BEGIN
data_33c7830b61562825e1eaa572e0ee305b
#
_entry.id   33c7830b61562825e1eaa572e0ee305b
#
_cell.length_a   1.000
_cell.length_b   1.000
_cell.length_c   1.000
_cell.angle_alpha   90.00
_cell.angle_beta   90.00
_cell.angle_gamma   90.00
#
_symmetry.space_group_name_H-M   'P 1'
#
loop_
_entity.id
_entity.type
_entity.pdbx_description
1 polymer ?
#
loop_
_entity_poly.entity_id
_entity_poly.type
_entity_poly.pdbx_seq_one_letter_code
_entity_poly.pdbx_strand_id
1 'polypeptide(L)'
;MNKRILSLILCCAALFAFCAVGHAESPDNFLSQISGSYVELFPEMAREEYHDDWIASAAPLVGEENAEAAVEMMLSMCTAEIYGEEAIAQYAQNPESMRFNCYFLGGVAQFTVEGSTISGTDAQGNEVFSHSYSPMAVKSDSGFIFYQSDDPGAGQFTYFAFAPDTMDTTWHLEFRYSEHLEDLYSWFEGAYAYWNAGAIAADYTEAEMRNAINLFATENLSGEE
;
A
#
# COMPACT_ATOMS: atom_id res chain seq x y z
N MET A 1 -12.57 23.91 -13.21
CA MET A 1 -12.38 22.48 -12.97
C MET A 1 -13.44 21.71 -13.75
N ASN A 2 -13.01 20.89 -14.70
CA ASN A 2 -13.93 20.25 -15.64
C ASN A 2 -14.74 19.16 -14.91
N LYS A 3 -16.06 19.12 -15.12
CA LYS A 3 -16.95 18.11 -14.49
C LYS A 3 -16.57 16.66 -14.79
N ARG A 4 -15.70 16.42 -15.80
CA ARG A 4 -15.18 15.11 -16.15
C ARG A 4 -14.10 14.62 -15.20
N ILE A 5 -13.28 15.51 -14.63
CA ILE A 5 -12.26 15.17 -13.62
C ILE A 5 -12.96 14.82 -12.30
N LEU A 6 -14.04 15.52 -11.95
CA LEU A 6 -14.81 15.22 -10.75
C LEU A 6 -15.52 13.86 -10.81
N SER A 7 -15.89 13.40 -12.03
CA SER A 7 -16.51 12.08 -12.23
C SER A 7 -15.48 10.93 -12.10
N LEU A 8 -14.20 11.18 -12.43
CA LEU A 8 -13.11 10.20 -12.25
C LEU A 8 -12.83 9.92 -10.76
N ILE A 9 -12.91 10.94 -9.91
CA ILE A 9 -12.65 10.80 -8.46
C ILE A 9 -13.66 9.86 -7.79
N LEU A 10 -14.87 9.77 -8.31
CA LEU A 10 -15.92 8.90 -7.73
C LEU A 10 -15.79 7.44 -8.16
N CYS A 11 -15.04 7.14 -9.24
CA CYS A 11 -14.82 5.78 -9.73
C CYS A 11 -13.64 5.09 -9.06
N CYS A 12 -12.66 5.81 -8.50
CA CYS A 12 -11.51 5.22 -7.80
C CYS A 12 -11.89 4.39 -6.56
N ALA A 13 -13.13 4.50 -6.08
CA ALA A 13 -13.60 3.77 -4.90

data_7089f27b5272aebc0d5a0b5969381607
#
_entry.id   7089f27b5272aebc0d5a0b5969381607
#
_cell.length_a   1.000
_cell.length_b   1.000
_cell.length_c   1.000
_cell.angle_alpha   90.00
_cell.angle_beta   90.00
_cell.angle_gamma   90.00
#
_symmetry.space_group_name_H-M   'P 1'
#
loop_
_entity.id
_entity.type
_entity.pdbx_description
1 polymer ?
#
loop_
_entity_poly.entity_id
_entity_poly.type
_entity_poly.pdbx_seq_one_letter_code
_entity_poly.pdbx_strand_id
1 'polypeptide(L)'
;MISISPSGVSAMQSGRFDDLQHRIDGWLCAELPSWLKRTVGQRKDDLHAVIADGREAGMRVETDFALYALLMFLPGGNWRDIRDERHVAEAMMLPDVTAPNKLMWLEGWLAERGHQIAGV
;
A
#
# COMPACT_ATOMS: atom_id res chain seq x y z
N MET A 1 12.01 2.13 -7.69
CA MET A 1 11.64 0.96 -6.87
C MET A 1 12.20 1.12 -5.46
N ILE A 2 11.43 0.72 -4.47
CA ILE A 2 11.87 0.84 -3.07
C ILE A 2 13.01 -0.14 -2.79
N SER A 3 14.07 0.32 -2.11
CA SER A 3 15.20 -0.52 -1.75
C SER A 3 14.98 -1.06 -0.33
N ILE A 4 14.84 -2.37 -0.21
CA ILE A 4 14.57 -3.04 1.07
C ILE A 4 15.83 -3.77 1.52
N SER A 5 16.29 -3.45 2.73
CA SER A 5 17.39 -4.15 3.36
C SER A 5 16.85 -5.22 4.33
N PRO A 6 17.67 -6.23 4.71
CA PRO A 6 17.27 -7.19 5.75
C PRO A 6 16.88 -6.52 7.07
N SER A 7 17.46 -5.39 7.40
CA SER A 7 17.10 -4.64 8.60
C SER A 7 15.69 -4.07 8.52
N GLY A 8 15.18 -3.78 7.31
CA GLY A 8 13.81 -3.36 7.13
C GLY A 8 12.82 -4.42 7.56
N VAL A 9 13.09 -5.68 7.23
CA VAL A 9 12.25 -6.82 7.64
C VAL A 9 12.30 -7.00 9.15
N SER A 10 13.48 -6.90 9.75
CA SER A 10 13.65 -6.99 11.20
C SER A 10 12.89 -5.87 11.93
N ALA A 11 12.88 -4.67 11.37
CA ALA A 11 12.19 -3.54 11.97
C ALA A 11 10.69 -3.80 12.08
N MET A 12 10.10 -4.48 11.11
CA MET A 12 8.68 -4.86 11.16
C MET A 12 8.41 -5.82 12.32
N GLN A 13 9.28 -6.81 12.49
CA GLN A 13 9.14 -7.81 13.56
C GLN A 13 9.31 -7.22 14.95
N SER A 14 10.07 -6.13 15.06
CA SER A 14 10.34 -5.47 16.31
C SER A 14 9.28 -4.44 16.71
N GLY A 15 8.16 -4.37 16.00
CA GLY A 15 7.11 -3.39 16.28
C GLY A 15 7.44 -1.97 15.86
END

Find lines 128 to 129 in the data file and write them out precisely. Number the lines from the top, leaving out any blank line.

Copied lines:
C SER A 10 12.89 -5.87 11.93
N ALA A 11 12.88 -4.67 11.37